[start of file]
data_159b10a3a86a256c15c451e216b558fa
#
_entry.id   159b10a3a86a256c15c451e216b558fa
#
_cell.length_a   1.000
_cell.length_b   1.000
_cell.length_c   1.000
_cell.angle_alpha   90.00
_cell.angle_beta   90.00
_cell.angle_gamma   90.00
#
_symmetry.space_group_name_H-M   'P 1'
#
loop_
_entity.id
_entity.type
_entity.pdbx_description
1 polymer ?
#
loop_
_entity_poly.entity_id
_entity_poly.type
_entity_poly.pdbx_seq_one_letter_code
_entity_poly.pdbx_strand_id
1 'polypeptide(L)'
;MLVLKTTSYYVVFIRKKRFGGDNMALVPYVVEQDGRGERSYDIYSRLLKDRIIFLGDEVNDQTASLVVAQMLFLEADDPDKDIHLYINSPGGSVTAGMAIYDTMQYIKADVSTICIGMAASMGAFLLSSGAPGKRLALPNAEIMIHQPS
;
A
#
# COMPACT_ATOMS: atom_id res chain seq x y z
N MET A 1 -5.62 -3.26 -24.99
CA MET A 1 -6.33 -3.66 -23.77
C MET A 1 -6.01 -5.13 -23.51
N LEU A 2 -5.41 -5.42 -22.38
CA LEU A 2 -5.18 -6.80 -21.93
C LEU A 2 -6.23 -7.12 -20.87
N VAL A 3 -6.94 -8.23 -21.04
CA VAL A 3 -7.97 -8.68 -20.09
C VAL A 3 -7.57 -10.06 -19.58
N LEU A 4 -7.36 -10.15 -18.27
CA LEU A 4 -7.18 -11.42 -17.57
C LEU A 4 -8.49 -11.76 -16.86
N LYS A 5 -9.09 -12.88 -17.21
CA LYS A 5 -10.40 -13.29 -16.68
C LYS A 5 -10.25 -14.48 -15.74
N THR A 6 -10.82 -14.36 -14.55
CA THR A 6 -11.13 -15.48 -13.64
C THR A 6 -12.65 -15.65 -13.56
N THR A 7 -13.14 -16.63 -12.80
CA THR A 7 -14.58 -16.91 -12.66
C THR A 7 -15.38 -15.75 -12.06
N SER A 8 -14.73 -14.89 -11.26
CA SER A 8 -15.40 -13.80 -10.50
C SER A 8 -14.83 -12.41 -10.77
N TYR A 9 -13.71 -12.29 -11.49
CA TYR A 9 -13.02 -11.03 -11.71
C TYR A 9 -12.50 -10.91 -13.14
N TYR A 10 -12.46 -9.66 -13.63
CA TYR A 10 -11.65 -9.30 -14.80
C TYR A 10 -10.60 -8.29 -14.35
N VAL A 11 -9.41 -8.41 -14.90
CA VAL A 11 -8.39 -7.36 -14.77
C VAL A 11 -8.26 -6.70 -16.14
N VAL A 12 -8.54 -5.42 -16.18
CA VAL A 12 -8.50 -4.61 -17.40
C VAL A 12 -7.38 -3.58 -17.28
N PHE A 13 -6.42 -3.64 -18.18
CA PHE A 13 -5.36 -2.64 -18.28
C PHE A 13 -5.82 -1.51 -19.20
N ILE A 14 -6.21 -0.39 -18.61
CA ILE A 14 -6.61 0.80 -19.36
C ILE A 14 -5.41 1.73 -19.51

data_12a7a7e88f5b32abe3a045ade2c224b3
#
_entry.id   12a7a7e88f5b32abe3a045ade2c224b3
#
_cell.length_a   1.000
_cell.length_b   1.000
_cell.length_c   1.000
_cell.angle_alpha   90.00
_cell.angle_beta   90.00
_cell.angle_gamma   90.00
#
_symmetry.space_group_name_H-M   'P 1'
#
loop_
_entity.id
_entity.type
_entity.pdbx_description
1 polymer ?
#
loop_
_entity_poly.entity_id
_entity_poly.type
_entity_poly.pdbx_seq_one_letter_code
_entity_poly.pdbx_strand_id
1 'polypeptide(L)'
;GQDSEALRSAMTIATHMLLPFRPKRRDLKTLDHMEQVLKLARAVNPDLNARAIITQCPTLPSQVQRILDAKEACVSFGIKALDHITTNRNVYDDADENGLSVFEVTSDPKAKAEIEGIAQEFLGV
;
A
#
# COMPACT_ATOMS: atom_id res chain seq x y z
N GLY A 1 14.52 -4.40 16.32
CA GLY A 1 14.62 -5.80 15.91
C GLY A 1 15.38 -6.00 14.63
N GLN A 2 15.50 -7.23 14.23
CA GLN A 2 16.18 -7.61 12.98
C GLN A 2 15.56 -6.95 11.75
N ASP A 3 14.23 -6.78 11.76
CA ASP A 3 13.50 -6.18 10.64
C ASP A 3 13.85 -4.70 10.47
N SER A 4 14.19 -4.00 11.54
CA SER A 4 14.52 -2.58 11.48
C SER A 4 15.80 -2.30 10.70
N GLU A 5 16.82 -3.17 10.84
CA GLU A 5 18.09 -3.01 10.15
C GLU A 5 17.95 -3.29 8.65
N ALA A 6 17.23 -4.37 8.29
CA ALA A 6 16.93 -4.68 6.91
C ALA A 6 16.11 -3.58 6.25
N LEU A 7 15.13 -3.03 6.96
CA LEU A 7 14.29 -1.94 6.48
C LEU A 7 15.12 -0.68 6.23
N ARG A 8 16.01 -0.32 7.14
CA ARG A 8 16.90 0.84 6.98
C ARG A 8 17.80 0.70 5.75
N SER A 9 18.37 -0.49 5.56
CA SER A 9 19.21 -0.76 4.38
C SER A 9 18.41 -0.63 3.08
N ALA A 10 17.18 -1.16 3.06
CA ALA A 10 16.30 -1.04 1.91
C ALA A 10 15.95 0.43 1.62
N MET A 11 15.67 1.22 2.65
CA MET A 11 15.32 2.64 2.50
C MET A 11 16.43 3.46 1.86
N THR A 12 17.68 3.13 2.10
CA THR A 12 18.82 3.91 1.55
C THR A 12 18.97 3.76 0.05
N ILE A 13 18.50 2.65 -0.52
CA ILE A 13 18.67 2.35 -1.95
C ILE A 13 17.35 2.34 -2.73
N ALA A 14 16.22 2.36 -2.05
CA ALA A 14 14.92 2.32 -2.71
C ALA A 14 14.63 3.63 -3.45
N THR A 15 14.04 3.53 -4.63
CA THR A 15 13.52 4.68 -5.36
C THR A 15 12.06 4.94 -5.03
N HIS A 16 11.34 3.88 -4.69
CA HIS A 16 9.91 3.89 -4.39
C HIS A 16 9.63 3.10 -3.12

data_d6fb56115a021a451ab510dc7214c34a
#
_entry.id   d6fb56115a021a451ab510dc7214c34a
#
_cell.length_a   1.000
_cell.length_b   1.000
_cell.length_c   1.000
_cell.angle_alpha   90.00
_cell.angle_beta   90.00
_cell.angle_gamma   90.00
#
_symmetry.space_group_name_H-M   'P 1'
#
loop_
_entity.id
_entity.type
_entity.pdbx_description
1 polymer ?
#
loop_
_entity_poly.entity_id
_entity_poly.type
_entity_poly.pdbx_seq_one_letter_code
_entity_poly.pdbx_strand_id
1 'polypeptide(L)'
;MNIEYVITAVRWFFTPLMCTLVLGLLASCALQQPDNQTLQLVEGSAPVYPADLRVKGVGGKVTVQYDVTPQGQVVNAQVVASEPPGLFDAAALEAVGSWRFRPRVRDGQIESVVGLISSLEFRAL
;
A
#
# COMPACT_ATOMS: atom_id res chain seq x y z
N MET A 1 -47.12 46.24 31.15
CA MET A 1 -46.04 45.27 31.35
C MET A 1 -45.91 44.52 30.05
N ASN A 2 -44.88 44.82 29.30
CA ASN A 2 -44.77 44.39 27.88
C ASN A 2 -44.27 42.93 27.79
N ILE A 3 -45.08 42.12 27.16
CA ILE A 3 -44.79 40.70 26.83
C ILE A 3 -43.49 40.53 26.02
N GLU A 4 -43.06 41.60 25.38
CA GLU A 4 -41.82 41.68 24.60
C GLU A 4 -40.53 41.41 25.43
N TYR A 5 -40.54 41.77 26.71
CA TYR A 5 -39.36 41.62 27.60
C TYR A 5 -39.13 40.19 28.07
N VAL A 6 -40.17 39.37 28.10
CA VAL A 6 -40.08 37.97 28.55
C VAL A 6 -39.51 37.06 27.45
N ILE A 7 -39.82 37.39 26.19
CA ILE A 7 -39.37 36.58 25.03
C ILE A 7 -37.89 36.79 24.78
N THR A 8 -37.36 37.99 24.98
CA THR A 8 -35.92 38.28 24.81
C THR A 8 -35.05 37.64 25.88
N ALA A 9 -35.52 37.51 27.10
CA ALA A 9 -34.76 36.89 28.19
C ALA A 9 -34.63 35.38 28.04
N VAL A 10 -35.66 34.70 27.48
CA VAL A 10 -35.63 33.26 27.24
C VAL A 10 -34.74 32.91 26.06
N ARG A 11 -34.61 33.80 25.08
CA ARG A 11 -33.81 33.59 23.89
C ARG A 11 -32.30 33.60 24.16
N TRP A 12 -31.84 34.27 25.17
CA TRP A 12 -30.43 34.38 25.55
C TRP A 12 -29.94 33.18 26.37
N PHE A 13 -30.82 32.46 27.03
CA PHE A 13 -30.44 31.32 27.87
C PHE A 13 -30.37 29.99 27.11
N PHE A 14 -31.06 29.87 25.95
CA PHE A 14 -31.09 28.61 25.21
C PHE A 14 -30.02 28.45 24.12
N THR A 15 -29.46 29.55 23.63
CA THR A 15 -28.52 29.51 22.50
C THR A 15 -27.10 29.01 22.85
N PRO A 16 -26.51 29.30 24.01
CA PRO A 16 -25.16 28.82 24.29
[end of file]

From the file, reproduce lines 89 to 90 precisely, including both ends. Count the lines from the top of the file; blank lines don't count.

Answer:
_entity.pdbx_description
1 polymer ?